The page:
Theory in the Grand Manner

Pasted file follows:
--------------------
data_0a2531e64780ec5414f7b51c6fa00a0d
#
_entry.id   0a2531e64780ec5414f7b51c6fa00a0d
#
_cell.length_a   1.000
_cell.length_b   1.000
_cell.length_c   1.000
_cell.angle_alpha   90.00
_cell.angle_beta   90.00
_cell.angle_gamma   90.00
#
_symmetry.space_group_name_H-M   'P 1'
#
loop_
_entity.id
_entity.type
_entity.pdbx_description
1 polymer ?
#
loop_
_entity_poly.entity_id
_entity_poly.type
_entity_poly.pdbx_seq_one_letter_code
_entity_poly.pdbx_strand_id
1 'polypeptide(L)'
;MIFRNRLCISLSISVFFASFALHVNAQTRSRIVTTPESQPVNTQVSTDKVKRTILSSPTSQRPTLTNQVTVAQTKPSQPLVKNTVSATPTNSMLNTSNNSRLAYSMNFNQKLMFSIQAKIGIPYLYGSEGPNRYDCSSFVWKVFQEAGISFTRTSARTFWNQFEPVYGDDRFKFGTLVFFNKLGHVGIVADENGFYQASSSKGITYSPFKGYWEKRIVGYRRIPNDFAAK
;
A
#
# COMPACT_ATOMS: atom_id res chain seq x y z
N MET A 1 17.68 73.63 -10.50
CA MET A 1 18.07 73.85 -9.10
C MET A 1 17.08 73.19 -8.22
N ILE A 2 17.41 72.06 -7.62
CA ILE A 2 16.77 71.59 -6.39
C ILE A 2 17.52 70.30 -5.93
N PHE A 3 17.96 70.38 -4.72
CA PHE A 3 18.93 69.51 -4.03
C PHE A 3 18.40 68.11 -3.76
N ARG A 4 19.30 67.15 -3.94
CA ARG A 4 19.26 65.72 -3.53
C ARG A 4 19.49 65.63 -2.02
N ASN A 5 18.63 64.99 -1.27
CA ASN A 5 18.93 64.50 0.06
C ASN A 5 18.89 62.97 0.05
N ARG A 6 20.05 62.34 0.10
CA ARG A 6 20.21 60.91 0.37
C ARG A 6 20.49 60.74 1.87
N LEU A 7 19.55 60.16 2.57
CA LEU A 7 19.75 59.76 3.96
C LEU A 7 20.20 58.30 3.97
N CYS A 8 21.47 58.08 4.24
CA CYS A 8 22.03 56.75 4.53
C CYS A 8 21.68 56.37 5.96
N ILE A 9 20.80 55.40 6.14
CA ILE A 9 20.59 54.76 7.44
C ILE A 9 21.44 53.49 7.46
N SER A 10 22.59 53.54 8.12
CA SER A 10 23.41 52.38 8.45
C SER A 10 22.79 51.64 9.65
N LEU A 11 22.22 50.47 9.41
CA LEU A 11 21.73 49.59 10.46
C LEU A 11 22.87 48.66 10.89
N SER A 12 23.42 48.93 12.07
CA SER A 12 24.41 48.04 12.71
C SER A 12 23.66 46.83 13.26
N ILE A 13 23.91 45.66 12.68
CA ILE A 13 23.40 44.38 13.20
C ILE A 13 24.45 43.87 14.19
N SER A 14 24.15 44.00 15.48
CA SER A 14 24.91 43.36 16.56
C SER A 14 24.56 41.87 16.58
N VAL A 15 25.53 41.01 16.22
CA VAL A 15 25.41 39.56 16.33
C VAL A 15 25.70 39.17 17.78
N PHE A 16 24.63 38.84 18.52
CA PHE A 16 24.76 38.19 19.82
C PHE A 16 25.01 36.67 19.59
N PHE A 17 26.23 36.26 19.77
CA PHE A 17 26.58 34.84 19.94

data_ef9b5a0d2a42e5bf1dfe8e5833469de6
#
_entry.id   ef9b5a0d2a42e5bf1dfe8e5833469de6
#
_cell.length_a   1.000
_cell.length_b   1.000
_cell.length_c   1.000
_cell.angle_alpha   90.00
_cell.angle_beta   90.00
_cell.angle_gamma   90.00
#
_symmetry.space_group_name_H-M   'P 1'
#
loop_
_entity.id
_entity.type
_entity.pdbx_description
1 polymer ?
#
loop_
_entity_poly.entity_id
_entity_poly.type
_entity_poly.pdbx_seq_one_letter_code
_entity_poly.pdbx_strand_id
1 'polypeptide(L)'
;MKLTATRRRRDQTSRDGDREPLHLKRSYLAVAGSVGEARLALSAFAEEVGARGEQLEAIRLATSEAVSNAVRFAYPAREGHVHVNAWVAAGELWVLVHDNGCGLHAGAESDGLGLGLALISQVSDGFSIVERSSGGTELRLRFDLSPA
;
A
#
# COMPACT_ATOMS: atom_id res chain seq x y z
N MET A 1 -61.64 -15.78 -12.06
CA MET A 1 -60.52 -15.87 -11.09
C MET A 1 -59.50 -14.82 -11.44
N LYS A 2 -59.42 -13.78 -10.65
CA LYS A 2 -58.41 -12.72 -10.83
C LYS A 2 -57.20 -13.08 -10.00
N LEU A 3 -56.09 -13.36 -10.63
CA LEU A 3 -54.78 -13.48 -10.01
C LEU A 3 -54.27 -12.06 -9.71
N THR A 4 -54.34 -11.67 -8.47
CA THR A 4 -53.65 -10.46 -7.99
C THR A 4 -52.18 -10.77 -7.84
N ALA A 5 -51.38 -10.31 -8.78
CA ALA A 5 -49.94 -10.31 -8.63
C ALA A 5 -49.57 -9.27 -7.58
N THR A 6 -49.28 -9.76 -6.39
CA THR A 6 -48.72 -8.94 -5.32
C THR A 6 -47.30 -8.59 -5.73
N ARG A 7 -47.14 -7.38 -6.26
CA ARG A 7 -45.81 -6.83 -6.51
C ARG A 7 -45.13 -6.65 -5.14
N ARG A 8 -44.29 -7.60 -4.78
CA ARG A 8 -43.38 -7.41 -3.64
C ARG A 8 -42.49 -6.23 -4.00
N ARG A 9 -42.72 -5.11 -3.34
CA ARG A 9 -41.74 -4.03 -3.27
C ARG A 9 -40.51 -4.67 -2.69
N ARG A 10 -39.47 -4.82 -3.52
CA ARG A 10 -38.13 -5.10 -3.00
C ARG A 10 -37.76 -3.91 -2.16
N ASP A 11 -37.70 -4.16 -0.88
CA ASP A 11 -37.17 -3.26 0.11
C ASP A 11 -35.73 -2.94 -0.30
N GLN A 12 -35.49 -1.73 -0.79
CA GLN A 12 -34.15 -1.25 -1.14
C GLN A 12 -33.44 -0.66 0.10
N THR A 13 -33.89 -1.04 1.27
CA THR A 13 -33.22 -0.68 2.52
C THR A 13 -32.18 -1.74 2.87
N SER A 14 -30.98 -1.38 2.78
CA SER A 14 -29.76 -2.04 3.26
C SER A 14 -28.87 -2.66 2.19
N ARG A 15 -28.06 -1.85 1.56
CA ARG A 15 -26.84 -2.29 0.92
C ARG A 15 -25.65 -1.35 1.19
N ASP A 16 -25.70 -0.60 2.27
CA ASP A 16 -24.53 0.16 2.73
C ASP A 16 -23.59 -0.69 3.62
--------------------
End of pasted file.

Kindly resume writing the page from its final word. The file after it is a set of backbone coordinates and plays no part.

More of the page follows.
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Originally published in Contemporary Psychology: APA Review of Books, 1979, Vol 24(6), 451–453. Reviews the book, Living Systems by James Grier Miller (1978). This book is an exposition of a general theory of living systems. Living systems can be identified at seven hierarchical levels cell, organ, organism, group, organization, society, and supranational systems Seven of the book's 13 chapters are devoted to discussion of each of these levels. Of the remaining six, four provide basic definitions, concepts, and hypotheses; one a general introduction, and one a set of conclusions. Readers will want to perform the logical analysis of general systems hypotheses themselves. Many of those examined by this reviewer appeared to suffer, in whole or part, from a confusion between the role of operational definition and the function of a testable, predictive, potentially falsifiable hypothesis. The purpose of a work of this is to provide a framework in which many diverse phenomena can be encompassed, using a standard terminology. Those who seek universal, coherent, elegant formulations in the grand manner will find it to be a master work. (PsycINFO Database Record (c) 2006 APA, all rights reserved)

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